The next day a party, including all the Twelve who were in the valley, set out to explore the neighborhood. They visited and bathed in Great Salt Lake, climbed and named Ensign Peak, and met a party of Utah Indians, who made signs that they wanted to trade. On their return Young explained to the people his ideas of an exploration of the country to the west and north.
Meanwhile, those left in the valley had been busy staking off fields, irrigating them, and planting vegetables and grain. Some buildings, among them a blacksmith shop, were begun. The members of the Battalion, about four hundred of whom had now arrived, constructed a "bowery." Camps of Utah Indians were visited, and the white men witnessed their method of securing for food the abundant black crickets, by driving them into an enclosure fenced with brush which they set on fire.
On July 28, after a council of the Quorum had been held, the site of the Temple was selected by Brigham Young, who waved his hand and said: "Here is the 40 acres for the Temple. The city can be laid out perfectly square, east and west."* The 40 acres were a few days later reduced to 10, but the site then chosen is that on which the big Temple now stands. It was also decided that the city should be laid out in lots measuring to by 20 rods each, 8 lots to a block, with streets 8 rods wide, and sidewalks 20 feet wide; each house to be erected in the centre of a lot, and 20 feet from the front line. Land was also reserved for four parks of to acres each.
* Tullidge's "Life of Brigham Young," p. 178.
Men were at once sent into the mountains to secure logs for cabins, and work on adobe huts was also begun. On August y those of the Twelve present selected their "inheritances," each taking a block near the Temple. A week later the Twelve in council selected the blocks on which the companies under each should settle. The city as then laid out covered a space nearly four miles long and three broad.*
* Tullidge says: "The land portion of each family, as a rule, was the acre-and-a-quarter lot designated in the plan of the city; but the chief men of the pioneers, who had a plurality of wives and numerous children, received larger portions of the city lots. The giving of farms, as shown is the General Epistle, was upon the same principle as the apportioning of city lots. The farm of five, ten, or twenty acres was not for the mechanic, nor the manufacturer, nor even for the farmer, as a mere personal property, but for the good of the community at large, to give the substance of the earth to feed the population . . . . While the farmer was planting and cultivating his farm, the mechanic and tradesman produced his supplies and wrought his daily work for the community." He adds,"It can be easily understood how some departures were made from this original plan." This understanding can be gained in no better way than by inspecting the list of real estate left by Brigham Young in his will as his individual possession.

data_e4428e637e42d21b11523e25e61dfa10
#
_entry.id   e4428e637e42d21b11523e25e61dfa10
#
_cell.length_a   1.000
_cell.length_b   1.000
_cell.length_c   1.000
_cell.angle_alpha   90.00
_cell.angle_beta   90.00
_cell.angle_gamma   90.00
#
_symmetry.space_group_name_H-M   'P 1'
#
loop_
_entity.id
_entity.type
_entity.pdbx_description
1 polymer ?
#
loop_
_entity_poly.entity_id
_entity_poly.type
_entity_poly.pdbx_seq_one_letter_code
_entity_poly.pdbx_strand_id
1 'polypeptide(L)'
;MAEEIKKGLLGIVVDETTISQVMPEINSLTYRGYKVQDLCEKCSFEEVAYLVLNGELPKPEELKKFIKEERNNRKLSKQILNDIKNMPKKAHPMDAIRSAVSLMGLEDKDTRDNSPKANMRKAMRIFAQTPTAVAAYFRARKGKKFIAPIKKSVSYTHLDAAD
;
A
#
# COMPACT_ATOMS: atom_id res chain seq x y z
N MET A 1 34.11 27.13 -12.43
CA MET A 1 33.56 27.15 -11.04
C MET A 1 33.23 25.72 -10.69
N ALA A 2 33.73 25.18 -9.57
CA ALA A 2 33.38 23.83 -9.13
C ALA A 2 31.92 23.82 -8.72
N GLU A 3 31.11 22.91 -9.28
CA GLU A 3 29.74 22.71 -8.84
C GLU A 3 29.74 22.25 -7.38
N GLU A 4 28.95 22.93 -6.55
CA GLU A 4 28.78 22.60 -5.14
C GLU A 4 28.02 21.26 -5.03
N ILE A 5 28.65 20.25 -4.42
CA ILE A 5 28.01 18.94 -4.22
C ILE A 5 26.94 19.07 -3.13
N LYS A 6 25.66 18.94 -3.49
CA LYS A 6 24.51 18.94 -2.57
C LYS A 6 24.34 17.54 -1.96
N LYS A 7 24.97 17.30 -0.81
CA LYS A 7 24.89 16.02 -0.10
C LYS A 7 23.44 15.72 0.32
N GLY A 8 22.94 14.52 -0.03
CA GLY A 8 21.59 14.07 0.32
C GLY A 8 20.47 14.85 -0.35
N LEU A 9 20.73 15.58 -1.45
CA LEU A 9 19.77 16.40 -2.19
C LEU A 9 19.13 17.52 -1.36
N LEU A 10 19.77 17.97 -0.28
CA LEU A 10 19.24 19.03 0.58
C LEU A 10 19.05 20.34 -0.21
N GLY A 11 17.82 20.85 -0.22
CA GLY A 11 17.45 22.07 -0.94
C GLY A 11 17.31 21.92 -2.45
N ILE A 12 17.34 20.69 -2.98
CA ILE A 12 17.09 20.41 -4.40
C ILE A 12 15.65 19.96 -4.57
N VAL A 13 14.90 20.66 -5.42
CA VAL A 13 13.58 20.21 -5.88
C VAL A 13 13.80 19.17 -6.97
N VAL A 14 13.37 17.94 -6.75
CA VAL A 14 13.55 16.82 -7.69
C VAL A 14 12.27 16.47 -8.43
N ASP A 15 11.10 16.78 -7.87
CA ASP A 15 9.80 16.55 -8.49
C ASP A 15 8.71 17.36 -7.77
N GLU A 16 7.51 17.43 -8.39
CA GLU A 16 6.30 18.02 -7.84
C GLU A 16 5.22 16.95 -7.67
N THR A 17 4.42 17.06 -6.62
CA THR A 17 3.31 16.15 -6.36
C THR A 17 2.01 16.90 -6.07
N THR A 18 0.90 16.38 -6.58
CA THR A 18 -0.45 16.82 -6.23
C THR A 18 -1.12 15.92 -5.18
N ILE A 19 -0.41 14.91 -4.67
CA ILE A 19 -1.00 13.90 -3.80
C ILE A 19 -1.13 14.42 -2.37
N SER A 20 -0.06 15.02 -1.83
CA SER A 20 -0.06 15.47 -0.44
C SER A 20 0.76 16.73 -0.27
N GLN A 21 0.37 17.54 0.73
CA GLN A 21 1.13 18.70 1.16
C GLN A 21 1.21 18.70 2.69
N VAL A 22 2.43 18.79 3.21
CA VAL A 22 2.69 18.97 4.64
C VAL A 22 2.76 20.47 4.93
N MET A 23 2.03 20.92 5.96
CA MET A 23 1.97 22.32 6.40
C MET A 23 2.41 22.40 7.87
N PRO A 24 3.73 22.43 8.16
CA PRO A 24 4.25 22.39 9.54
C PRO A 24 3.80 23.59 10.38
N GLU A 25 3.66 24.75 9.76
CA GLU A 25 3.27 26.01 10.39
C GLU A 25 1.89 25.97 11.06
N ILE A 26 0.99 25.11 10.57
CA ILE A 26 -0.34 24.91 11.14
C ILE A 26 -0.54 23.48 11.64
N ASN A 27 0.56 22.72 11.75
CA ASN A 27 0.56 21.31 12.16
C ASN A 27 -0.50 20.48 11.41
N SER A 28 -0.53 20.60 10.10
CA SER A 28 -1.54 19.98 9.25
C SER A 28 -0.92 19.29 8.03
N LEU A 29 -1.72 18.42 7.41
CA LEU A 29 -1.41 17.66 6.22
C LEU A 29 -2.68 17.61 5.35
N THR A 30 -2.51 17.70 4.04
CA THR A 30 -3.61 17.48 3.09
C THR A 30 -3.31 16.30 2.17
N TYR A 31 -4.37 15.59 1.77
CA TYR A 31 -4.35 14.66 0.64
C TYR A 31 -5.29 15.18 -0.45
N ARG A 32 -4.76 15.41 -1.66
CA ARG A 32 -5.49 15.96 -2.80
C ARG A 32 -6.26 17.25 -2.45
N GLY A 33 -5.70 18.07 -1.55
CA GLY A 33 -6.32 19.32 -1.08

On August 22 a General Conference decided that the city should be called City of the Great Salt Lake. When the city was incorporated, in 1851, the name was changed to Salt Lake City. In view of the approaching return of Young and his fellow officers to the Missouri River, the company in the valley were placed in charge of the prophet's uncle, John Smith, as Patriarch, with a high council and other officers of a Stake.
When P. P. Pratt and the following companies reached the valley in September, they found a fort partly built, and every one busy, preparing for the winter. The crops of that year had been a disappointment, having been planted too late. The potatoes raised varied in size from that of a pea to half an inch in diameter, but they were saved and used successfully for seed the next year. A great deal of grain was sown during the autumn and winter, considerable wheat having been brought from California by members of the Battalion. Pratt says that the snow was several inches deep when they did some of their ploughing, but that the ground was clear early in March. A census taken in March, 1848, gave the city a population of 1671, with 423 houses erected.
The Saints in the valley spent a good deal of that winter working on their cabins, making furniture, and carting fuel. They discovered that the warning about the lack of timber was well founded, all the logs and firewood being hauled from a point eight miles distant, over bad roads, and with teams that had not recovered from the effect of the overland trip. Many settlers therefore built huts of adobe bricks, some with cloth roofs. Lack of experience in handling adobe clay for building purposes led to some sad results, the rains and frosts causing the bricks to crumble or burst, and more than one of these houses tumbled down around their owners. Even the best of the houses had very flat roofs, the newcomers believing that the climate was always dry; and when the rains and melted snow came, those who had umbrellas frequently raised them indoors to protect their beds or their fires.